SCD, anxiety symptoms may be independent predictors of MCI/dementia risk
Subjective cognitive decline (SCD) or anxiety symptoms in older individuals are independently associated with an increased risk of mild cognitive impairment (MCI) or dementia, a recent study has shown.
“This study … provided more conclusive evidence on the independent effects of anxiety and SCD on the subsequent development of neurocognitive disorders,” said study author Dr Tau Ming Liew from Singapore General Hospital and the Saw Swee Hock School of Public Health, National University of Singapore.
Study participants were 14,066 individuals aged ≥50 years (median age 71 years, 34.5 percent male, 78.9 percent White) with normal cognition at baseline who were recruited from 39 Alzheimer’s disease centres in the US, as per the National Alzheimer’s Coordinating Center database. SCD and anxiety symptoms were documented at baseline and incident MCI or dementia assessed annually.
At baseline, 9.0 and 27.1 percent of participants reported symptoms of anxiety and SCD, respectively. Median follow-up was 4.5 years. During this time, 10.9 and 5.4 percent of participants developed MCI and dementia, respectively.
SCD and anxiety symptoms were independently associated with an increased risk of MCI or dementia (adjusted* hazard ratio [adjHR], 1.9, 95 percent confidence interval [CI], 1.7–2.1 [SCD] and adjHR, 1.3, 95 percent CI, 1.2–1.5 [anxiety]; p<0.001 for both vs no symptoms). [Alzheimers Res Ther 2020;12:107]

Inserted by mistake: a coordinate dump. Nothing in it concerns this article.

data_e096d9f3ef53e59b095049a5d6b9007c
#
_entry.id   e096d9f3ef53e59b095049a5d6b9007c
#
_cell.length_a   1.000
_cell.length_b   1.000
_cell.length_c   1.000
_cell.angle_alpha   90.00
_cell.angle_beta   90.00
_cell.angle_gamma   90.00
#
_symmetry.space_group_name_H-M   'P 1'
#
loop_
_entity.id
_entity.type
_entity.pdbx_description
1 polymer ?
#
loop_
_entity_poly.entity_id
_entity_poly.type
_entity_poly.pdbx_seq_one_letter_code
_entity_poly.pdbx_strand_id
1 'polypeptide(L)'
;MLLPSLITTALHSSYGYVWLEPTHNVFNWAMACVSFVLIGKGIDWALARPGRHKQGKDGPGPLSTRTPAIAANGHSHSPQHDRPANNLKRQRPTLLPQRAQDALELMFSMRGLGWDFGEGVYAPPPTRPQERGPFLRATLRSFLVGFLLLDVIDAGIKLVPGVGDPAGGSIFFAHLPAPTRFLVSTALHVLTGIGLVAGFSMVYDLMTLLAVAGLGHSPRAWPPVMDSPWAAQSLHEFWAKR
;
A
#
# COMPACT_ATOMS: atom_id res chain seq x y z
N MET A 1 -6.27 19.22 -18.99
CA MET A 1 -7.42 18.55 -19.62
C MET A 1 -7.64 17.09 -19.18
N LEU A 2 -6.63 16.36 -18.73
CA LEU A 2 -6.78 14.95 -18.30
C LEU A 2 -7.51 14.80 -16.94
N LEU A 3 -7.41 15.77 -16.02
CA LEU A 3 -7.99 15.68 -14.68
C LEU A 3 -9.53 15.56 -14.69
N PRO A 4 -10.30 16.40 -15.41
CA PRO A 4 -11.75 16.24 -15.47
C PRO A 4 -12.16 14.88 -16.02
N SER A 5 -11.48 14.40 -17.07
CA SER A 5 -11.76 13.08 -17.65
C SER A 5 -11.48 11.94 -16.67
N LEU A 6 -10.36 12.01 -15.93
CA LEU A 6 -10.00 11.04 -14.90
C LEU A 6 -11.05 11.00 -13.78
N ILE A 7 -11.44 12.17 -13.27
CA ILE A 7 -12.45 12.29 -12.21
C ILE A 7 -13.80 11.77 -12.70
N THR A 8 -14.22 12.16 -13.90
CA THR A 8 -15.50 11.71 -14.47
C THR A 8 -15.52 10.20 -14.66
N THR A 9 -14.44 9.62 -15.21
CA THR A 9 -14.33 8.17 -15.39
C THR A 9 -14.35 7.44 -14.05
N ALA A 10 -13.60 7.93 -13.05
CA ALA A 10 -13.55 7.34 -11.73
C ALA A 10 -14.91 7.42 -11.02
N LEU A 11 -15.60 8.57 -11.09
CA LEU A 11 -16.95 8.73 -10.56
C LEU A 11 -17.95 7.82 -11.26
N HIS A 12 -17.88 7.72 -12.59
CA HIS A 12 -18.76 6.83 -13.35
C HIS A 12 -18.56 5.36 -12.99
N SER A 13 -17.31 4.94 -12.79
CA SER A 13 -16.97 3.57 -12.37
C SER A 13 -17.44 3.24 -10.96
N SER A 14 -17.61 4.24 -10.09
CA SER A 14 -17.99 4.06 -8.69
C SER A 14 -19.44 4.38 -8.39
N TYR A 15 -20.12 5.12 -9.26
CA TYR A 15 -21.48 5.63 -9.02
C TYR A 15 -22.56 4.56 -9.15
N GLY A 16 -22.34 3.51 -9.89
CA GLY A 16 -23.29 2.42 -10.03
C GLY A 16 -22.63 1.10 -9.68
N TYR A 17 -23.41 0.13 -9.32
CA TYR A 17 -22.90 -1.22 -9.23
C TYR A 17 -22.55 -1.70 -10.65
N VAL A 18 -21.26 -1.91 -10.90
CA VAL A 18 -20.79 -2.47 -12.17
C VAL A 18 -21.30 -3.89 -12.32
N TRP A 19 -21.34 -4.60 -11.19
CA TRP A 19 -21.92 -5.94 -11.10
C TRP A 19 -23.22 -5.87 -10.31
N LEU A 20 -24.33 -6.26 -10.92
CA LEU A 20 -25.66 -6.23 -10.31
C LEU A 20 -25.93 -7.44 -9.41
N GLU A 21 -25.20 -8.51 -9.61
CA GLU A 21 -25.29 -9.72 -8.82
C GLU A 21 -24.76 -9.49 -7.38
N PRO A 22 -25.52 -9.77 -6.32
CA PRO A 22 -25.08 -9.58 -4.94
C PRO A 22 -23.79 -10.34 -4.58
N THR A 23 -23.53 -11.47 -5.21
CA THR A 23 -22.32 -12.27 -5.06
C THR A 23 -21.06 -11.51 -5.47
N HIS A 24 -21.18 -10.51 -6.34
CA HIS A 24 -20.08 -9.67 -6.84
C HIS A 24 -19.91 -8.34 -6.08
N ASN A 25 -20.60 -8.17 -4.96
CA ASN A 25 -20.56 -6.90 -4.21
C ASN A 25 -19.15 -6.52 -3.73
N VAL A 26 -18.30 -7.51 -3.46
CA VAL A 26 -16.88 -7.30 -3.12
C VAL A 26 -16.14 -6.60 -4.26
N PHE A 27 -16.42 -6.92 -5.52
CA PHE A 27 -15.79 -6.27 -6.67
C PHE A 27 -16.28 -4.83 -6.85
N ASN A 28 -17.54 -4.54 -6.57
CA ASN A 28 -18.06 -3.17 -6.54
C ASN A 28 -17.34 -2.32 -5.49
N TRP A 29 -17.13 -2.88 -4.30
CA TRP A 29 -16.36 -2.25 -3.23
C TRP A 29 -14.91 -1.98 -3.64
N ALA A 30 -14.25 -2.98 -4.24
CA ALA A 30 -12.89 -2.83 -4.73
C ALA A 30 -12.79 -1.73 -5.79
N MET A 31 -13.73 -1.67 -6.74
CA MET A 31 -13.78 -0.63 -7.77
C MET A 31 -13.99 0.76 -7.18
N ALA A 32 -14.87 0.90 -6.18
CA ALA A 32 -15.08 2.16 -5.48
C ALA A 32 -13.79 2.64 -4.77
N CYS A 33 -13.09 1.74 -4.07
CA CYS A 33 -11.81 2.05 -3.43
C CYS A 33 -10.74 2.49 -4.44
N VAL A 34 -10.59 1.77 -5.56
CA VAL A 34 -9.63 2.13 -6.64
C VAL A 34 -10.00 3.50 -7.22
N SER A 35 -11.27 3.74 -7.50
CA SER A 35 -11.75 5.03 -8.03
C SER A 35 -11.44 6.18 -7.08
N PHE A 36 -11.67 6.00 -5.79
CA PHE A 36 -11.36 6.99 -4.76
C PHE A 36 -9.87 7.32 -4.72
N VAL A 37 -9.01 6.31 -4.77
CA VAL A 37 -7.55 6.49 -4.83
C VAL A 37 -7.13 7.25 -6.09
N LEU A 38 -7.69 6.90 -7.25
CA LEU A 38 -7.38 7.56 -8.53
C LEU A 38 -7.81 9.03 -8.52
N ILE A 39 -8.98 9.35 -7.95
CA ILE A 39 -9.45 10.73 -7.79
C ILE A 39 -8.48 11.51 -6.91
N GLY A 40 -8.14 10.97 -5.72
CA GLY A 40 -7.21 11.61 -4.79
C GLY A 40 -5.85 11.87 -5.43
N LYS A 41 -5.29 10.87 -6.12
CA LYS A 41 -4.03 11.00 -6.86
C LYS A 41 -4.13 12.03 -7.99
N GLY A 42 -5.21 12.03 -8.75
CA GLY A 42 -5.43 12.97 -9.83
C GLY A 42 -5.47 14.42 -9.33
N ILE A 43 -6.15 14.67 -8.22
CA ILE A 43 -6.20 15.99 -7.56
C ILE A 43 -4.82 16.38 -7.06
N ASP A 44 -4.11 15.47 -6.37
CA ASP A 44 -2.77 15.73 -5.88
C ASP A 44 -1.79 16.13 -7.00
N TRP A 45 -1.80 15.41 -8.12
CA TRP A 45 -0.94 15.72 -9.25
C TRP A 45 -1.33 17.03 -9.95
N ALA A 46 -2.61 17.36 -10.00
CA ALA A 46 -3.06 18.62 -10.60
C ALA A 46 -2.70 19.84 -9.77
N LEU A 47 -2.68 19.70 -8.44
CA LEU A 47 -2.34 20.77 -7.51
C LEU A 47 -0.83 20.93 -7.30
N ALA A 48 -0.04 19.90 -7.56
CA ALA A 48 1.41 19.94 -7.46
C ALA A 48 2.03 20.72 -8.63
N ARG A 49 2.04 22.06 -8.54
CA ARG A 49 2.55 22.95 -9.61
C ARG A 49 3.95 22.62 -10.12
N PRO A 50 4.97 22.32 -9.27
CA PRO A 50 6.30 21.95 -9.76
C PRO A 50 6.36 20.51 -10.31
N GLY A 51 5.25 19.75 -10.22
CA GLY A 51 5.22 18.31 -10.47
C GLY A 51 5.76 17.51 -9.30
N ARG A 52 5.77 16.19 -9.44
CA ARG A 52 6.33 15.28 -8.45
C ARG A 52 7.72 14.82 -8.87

MCI or dementia risk was further elevated among participants who had symptoms of both SCD and anxiety (adjHR, 2.4, 95 percent CI, 1.9–2.9; p<0.001).
In sensitivity analyses, severity of anxiety symptoms affected MCI or dementia risk, with a higher risk noted among participants with severe symptoms (adjHR, 2.3; p=0.004) than those with mild or moderate symptoms (adjHR, 1.3; p=0.004 and adjHR, 1.4; p=0.032, respectively) compared with no symptoms. MCI or dementia risk was higher in participants with consistent SCD symptoms (present at year 1 and 2 of annual visits; adjHR, 2.5) than those with inconsistent symptoms (present at only year 1 or 2; adjHR, 1.6; p<0.001 for both vs no symptoms). However, MCI or dementia risk remained similar regardless of consistency of anxiety symptoms (adjHR, 1.7; p=0.013 [consistent] and adjHR, 1.6; p<0.001 [inconsistent]).
Participants without anxiety or SCD had a 25 percent risk of developing MCI or dementia by 8.2 years, compared with just 3.1 years among those with both anxiety and SCD.
SCD typically involves a decline in the memory domain of individuals with otherwise normal cognition, said Liew. It is becoming increasingly common in the elderly and is a known predictor of neurocognitive disorders, he said.
Its frequent presence alongside anxiety symptoms has raised the question as to which condition may predict subsequent neurocognitive disorders.
“[T]his study demonstrated that the two likely represent distinct constructs which independently predict the risk of neurocognitive disorders,” he said. “Clinicians should not dismiss one over the other when patients present with both anxiety and SCD.”
“[T]he co-occurrence of both should alert clinicians to the much higher risk of neurocognitive disorders, which may then prompt more intensive interventions to prevent cognitive decline …, enrolment into preventive trials for dementia, and closer monitoring of cognitive function over time to allow timely diagnosis of cognitive impairment,” he continued. However, he acknowledged that the focus on the memory domain for SCD and one-time and single question assessments of anxiety and SCD were potential limitations.
Liew also pointed out the possible “differences in the underlying neurodegenerative processes between SCD and anxiety” with either “two distinct neurobiological pathways that lead to neurocognitive disorders, or a common neuropathology that has affected two distinct anatomical regions in the brain.”